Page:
"La pasta nel piatto è la sua."

Translation:The pasta on the plate is his.

April 24, 2013

This discussion is locked.


I'm confused which one is a definite he/she. Seems like we can use la sua for both his and hers? It is quite confusing.


When it's used for ownership it conjugates to the thing owned--in this case the pasta, which is feminine as a word, regardless of whether it's a man or woman it belongs to.


with you Stacy, this section is killing me.


How would you say, the pasta is hers?


The same way: La pasta nel piatto e' la sua. "La sua" is feminine either way because it refers to the feminine noun "la pasta", not who it belongs to


Then why is it wrong to say hers instead of his if no further context has been given?


But the is not saying nel. Its saying nelle or nella. Please take note.


Your concept is correct


I understand that the possessive is modifying the noun pasta, rather than the gender of the person to whom someone is referring. The problem I am having with this is that out of context, there is no way for me to correctly identify whether it is his, hers, yours etc.


I don't get it .... How do they decide its "his" and that "hers" is wrong? This makes no sense to me


Ok, what I got wrong was her plate as opposed to the plate that is hers. yikes


How would you say "it's yours" in the polite form ? I thought it was "è la sua" but duolingo told me I was wrong. Is i because the capital S is missing ?


Right! Whenever you wish to translate using the formal you, check if the appropriate terms are capitalized. It isn't absolutely necessary beyond Duolingo but here it does make learning easier and you'll never be penalized for the capitalization in real life :)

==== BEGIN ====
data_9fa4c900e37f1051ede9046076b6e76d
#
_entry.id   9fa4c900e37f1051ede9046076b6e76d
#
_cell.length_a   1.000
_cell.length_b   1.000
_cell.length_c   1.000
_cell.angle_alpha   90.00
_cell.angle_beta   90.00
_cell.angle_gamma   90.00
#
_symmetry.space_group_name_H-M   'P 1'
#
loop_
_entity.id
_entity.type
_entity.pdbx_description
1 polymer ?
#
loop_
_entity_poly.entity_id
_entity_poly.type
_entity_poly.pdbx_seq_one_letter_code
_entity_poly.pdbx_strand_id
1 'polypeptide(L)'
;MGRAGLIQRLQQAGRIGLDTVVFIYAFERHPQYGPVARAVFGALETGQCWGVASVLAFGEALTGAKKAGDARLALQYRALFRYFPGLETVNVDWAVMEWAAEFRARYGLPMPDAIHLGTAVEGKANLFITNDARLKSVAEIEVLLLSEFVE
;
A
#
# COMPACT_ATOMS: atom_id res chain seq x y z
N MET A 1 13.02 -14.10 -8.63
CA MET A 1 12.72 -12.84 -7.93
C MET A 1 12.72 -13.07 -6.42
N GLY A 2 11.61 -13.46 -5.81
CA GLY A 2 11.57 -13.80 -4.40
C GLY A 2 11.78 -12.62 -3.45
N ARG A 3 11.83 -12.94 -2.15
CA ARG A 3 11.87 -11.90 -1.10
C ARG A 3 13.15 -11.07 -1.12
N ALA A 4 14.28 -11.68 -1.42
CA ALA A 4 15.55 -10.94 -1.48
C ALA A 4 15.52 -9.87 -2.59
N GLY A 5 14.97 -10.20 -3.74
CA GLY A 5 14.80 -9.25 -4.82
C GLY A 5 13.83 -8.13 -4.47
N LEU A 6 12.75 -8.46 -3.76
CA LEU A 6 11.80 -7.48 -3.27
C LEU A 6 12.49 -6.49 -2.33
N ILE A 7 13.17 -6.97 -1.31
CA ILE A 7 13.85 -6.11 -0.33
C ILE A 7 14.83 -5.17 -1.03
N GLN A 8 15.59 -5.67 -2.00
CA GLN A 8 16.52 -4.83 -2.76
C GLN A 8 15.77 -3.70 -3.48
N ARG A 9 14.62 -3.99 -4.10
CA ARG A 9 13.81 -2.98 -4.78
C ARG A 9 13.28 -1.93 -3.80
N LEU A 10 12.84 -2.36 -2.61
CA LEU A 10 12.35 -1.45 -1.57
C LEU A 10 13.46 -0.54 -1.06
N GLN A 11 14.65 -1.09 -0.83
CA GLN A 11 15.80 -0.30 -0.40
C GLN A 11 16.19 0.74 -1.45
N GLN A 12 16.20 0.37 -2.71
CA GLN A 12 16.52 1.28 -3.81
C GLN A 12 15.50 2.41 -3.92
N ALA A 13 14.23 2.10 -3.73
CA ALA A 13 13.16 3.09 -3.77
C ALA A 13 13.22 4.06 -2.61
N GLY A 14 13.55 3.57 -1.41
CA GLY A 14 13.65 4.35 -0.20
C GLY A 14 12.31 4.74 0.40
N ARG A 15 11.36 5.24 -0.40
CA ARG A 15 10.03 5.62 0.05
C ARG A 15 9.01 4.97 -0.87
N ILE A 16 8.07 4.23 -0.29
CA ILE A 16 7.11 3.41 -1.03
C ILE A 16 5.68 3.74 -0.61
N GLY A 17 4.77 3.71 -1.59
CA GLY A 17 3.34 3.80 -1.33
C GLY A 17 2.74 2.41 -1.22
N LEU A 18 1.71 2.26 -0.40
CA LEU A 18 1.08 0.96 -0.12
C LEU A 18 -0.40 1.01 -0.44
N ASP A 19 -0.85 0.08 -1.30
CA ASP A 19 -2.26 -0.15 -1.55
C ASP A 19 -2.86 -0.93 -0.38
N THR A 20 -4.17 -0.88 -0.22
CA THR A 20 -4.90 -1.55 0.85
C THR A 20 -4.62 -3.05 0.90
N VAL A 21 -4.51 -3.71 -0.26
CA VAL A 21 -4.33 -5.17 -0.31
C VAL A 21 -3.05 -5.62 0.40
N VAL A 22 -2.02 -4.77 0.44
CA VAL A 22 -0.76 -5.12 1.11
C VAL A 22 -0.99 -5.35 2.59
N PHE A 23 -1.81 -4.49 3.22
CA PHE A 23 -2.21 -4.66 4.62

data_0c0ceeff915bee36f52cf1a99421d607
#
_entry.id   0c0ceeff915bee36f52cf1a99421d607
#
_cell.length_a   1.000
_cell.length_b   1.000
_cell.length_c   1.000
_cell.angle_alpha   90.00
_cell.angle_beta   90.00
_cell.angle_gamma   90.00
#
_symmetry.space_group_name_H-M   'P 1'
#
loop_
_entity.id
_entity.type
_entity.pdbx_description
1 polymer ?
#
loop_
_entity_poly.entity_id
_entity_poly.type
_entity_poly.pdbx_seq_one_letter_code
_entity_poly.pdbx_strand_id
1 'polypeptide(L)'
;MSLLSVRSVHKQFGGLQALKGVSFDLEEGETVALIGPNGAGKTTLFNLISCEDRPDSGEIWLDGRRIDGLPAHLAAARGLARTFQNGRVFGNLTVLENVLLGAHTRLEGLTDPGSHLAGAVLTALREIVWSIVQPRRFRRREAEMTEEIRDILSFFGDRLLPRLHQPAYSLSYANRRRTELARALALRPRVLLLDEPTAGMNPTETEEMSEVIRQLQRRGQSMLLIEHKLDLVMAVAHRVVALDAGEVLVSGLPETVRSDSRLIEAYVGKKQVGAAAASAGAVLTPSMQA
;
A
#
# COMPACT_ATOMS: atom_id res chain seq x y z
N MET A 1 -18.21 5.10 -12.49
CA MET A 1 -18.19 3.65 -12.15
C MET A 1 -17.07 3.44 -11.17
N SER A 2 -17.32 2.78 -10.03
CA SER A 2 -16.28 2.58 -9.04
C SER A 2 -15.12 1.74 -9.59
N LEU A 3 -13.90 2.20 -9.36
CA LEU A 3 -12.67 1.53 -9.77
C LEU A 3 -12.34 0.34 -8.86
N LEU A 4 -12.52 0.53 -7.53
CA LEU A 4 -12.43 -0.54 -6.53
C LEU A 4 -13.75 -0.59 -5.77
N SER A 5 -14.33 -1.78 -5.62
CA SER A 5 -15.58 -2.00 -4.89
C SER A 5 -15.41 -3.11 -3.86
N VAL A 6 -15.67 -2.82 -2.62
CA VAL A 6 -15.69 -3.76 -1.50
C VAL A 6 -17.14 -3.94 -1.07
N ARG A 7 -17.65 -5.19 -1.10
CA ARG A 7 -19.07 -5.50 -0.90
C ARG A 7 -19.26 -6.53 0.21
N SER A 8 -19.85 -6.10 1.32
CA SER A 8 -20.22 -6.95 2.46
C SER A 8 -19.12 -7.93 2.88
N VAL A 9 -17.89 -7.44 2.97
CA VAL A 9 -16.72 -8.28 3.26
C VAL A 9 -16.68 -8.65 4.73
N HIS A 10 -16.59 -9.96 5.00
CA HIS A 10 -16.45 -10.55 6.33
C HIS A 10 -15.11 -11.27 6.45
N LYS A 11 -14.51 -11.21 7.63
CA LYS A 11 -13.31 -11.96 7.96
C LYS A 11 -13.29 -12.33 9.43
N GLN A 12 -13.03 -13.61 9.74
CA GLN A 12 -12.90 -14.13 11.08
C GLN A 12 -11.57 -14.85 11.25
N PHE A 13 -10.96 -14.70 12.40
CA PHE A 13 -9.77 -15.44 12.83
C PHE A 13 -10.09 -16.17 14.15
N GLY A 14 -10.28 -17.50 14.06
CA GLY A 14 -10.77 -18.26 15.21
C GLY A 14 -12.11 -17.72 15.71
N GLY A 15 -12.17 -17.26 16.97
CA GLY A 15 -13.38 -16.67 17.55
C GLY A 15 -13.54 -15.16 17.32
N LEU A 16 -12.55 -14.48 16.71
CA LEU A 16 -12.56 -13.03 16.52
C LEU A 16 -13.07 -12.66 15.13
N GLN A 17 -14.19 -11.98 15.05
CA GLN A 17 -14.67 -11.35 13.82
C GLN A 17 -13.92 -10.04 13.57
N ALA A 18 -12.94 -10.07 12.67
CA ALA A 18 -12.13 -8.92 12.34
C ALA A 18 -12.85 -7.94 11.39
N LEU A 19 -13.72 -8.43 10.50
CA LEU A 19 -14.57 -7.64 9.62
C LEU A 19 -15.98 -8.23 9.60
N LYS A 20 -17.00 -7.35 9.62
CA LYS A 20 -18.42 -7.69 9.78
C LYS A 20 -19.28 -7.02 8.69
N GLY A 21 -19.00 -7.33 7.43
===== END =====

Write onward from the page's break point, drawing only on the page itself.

Trouble being, when you speak, you cannot capitalise letters. So how can you tell then.


So if la sua means both means his and hers how on earth do you tell what they mean?


I would think context? If more specific language was needed, I'm sure a person would just go for that instead. So, if there were a group of people, and it could belong to any of them, someone might use a name "the pasta on the plate is John's," or say "the pasta on the plate belongs to that woman in the blue dress." But in a case where it's not specified, I would just assume the greater conversation would make it clear what you intend.


Could it be: La pasta nel piatto è sua? La is necessary here?


I've read all these and I'm still confused. The correct answer is "The pasta on the plate is his," right? This sentence can't mean "The pasta on the plate is hers"? If not, WHY not? And if "sua" can't mean "yours" why does "yours" show up as a translation when I touch the word "sua"? I can see this has been talked to death so please forgive me for bringing it up again, I'm just so confused!


It could be hers!


I get an error for "hers", please fix that


Why wasnt my answer accepted? I said "The pasta on the plate is her". Why should have it been "his" instead? I thought italian doesnt make this distinction at the third person singular?


Why is "The pasta on the plate is hers" wrong?


What is wrong with: Her pasta is on the plate? Suo can be used either for he or she and essencially means the same.


You changed the sentence. It is "The pasta on the plate is hers." Hers in this sentence is a pronoun used as the predicate nominative. Her in your sentence is an adjective. DuoLingo is trying to teach all the parts of speech.